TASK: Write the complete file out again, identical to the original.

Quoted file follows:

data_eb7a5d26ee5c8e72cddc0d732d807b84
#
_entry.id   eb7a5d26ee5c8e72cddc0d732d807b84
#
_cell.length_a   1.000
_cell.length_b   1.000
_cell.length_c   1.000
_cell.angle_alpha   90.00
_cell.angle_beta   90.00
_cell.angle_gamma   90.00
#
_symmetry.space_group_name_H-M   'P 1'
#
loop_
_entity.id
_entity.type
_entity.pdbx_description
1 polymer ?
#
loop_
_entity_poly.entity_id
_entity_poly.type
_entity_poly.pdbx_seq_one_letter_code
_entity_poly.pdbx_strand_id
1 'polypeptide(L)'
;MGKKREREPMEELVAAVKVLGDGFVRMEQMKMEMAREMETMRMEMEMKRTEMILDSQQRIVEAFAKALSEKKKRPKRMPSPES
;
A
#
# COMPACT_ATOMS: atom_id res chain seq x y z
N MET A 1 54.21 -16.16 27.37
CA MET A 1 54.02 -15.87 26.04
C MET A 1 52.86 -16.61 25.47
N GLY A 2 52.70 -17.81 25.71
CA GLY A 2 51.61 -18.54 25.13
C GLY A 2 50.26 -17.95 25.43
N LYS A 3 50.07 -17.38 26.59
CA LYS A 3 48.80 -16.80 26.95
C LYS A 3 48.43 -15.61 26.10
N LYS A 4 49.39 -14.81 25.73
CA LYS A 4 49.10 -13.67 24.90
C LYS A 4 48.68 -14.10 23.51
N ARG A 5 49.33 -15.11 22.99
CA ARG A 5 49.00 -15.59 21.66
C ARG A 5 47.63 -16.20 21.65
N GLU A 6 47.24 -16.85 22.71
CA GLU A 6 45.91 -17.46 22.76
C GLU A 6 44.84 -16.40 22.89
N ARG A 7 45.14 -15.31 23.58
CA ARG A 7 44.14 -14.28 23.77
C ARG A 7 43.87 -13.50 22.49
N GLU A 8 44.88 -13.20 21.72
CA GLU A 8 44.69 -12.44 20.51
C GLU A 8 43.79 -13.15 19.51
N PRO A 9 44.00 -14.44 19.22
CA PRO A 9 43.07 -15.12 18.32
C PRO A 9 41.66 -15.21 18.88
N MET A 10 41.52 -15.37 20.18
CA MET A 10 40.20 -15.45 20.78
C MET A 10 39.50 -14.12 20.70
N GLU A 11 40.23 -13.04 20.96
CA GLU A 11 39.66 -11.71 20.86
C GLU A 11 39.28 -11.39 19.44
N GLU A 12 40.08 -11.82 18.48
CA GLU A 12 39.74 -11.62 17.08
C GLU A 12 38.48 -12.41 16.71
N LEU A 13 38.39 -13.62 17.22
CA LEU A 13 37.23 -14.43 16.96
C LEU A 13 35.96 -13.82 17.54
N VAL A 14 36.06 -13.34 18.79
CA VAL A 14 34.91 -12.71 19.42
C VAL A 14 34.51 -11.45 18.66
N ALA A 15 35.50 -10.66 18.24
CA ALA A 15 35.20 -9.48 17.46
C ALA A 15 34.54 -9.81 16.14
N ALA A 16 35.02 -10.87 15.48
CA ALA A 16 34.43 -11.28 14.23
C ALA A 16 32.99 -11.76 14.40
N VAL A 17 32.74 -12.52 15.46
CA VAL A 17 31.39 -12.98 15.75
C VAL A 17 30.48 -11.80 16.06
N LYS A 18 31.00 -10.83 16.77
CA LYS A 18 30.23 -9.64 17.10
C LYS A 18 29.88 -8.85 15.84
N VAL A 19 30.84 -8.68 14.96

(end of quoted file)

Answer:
data_eb7a5d26ee5c8e72cddc0d732d807b84
#
_entry.id   eb7a5d26ee5c8e72cddc0d732d807b84
#
_cell.length_a   1.000
_cell.length_b   1.000
_cell.length_c   1.000
_cell.angle_alpha   90.00
_cell.angle_beta   90.00
_cell.angle_gamma   90.00
#
_symmetry.space_group_name_H-M   'P 1'
#
loop_
_entity.id
_entity.type
_entity.pdbx_description
1 polymer ?
#
loop_
_entity_poly.entity_id
_entity_poly.type
_entity_poly.pdbx_seq_one_letter_code
_entity_poly.pdbx_strand_id
1 'polypeptide(L)'
;MGKKREREPMEELVAAVKVLGDGFVRMEQMKMEMAREMETMRMEMEMKRTEMILDSQQRIVEAFAKALSEKKKRPKRMPSPES
;
A
#
# COMPACT_ATOMS: atom_id res chain seq x y z
N MET A 1 54.21 -16.16 27.37
CA MET A 1 54.02 -15.87 26.04
C MET A 1 52.86 -16.61 25.47
N GLY A 2 52.70 -17.81 25.71
CA GLY A 2 51.61 -18.54 25.13
C GLY A 2 50.26 -17.95 25.43
N LYS A 3 50.07 -17.38 26.59
CA LYS A 3 48.80 -16.80 26.95
C LYS A 3 48.43 -15.61 26.10
N LYS A 4 49.39 -14.81 25.73
CA LYS A 4 49.10 -13.67 24.90
C LYS A 4 48.68 -14.10 23.51
N ARG A 5 49.33 -15.11 22.99
CA ARG A 5 49.00 -15.59 21.66
C ARG A 5 47.63 -16.20 21.65
N GLU A 6 47.24 -16.85 22.71
CA GLU A 6 45.91 -17.46 22.76
C GLU A 6 44.84 -16.40 22.89
N ARG A 7 45.14 -15.31 23.58
CA ARG A 7 44.14 -14.28 23.77
C ARG A 7 43.87 -13.50 22.49
N GLU A 8 44.88 -13.20 21.72
CA GLU A 8 44.69 -12.44 20.51
C GLU A 8 43.79 -13.15 19.51
N PRO A 9 44.00 -14.44 19.22
CA PRO A 9 43.07 -15.12 18.32
C PRO A 9 41.66 -15.21 18.88
N MET A 10 41.52 -15.37 20.18
CA MET A 10 40.20 -15.45 20.78
C MET A 10 39.50 -14.12 20.70
N GLU A 11 40.23 -13.04 20.96
CA GLU A 11 39.66 -11.71 20.86
C GLU A 11 39.28 -11.39 19.44
N GLU A 12 40.08 -11.82 18.48
CA GLU A 12 39.74 -11.62 17.08
C GLU A 12 38.48 -12.41 16.71
N LEU A 13 38.39 -13.62 17.22
CA LEU A 13 37.23 -14.43 16.96
C LEU A 13 35.96 -13.82 17.54
N VAL A 14 36.06 -13.34 18.79
CA VAL A 14 34.91 -12.71 19.42
C VAL A 14 34.51 -11.45 18.66
N ALA A 15 35.50 -10.66 18.24
CA ALA A 15 35.20 -9.48 17.46
C ALA A 15 34.54 -9.81 16.14
N ALA A 16 35.02 -10.87 15.48
CA ALA A 16 34.43 -11.28 14.23
C ALA A 16 32.99 -11.76 14.40
N VAL A 17 32.74 -12.52 15.46
CA VAL A 17 31.39 -12.98 15.75
C VAL A 17 30.48 -11.80 16.06
N LYS A 18 31.00 -10.83 16.77
CA LYS A 18 30.23 -9.64 17.10
C LYS A 18 29.88 -8.85 15.84
N VAL A 19 30.84 -8.68 14.96